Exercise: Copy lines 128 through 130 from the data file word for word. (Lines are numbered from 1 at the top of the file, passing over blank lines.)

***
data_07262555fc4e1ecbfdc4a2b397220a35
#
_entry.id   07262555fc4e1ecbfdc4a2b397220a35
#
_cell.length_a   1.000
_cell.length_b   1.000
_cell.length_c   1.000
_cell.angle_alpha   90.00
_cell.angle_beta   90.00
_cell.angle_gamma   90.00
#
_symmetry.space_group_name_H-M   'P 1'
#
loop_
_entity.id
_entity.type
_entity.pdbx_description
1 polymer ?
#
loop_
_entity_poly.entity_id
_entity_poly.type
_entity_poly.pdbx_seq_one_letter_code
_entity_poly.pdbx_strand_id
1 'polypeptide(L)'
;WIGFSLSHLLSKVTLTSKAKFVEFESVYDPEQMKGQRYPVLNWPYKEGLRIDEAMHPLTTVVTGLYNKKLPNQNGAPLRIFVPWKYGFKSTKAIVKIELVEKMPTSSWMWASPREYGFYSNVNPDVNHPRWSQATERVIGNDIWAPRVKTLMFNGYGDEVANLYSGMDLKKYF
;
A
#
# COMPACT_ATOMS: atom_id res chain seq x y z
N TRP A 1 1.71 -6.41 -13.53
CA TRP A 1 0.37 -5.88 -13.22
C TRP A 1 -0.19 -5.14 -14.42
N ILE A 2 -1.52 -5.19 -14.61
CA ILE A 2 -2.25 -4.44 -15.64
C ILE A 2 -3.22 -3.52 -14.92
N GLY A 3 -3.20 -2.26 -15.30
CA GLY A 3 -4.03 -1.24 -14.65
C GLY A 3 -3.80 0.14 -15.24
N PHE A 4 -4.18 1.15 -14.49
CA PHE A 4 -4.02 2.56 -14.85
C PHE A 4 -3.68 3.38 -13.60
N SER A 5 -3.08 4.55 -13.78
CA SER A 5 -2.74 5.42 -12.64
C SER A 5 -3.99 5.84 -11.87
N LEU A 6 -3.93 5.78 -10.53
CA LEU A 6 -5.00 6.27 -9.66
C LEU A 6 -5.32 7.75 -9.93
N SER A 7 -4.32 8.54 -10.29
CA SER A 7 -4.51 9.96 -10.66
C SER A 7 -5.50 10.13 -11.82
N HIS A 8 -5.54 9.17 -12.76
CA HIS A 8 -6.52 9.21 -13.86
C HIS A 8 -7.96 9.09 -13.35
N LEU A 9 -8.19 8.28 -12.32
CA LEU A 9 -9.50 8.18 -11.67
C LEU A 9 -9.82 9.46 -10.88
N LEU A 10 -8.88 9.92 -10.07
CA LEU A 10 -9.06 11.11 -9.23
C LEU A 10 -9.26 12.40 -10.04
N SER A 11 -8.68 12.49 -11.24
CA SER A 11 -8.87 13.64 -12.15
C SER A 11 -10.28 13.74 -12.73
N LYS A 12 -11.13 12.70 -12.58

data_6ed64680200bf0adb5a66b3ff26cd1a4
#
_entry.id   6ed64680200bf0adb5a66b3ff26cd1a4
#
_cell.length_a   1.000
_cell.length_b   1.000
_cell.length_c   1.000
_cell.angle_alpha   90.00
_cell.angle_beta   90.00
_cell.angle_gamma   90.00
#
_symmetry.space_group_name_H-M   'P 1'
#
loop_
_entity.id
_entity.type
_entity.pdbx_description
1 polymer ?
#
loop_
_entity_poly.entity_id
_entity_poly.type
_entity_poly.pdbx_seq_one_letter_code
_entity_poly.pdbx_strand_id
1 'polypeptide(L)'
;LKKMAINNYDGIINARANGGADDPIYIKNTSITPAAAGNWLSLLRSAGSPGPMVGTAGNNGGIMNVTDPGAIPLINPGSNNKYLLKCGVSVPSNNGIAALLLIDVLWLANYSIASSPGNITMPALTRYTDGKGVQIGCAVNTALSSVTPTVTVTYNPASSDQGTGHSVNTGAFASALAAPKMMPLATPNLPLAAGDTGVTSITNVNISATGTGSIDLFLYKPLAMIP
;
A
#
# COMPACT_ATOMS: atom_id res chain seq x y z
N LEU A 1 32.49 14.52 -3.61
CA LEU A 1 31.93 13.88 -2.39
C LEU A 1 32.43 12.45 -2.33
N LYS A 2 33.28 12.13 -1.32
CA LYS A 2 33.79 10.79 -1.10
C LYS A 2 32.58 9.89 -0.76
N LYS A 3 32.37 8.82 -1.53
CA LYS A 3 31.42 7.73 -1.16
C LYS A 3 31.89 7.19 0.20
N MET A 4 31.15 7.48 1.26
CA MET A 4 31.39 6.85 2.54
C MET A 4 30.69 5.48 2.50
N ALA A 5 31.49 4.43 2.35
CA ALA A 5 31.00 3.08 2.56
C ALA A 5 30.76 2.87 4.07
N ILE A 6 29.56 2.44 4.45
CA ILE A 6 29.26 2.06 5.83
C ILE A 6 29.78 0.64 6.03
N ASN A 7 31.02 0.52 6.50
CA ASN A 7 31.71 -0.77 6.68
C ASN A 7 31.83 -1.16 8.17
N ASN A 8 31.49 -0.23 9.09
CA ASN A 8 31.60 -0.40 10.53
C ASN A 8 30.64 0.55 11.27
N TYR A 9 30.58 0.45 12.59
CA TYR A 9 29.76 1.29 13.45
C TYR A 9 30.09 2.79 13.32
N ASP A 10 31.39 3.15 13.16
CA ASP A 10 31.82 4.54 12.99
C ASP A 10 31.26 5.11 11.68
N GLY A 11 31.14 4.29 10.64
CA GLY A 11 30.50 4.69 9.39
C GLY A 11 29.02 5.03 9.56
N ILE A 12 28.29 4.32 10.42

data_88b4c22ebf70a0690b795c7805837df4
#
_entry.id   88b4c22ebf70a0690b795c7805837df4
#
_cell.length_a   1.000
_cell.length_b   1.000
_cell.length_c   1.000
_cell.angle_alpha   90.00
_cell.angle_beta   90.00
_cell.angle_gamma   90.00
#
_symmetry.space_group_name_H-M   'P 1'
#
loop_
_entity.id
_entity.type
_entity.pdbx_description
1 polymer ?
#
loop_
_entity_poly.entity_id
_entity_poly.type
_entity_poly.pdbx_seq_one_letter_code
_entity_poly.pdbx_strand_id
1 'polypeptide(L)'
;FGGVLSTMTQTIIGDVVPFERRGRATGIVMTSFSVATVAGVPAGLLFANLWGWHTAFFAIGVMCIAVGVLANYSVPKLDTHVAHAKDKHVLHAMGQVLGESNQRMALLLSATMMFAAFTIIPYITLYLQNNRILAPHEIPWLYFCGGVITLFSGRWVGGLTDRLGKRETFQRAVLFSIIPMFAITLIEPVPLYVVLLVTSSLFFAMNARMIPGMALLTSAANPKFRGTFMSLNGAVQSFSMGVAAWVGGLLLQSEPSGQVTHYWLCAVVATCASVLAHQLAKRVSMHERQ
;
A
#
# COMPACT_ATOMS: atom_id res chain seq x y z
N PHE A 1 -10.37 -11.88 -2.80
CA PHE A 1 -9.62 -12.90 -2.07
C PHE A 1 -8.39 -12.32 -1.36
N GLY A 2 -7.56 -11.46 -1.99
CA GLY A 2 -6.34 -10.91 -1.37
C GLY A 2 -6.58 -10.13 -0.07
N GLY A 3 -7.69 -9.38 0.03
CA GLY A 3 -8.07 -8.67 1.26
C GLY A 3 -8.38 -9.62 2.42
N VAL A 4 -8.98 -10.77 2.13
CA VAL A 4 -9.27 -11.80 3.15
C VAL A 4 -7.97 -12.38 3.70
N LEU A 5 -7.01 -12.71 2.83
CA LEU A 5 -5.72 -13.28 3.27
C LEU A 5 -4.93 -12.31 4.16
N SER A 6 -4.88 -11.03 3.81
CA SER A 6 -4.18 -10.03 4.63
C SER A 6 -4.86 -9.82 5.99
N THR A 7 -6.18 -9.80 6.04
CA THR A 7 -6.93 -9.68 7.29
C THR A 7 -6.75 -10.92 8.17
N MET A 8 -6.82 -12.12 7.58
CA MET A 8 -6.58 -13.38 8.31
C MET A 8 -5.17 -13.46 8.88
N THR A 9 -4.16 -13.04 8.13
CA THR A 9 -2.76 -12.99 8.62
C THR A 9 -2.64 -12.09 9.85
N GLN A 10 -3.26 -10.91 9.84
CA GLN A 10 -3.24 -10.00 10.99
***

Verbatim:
N ILE A 12 28.29 4.32 10.42

data_88b4c22ebf70a0690b795c7805837df4
#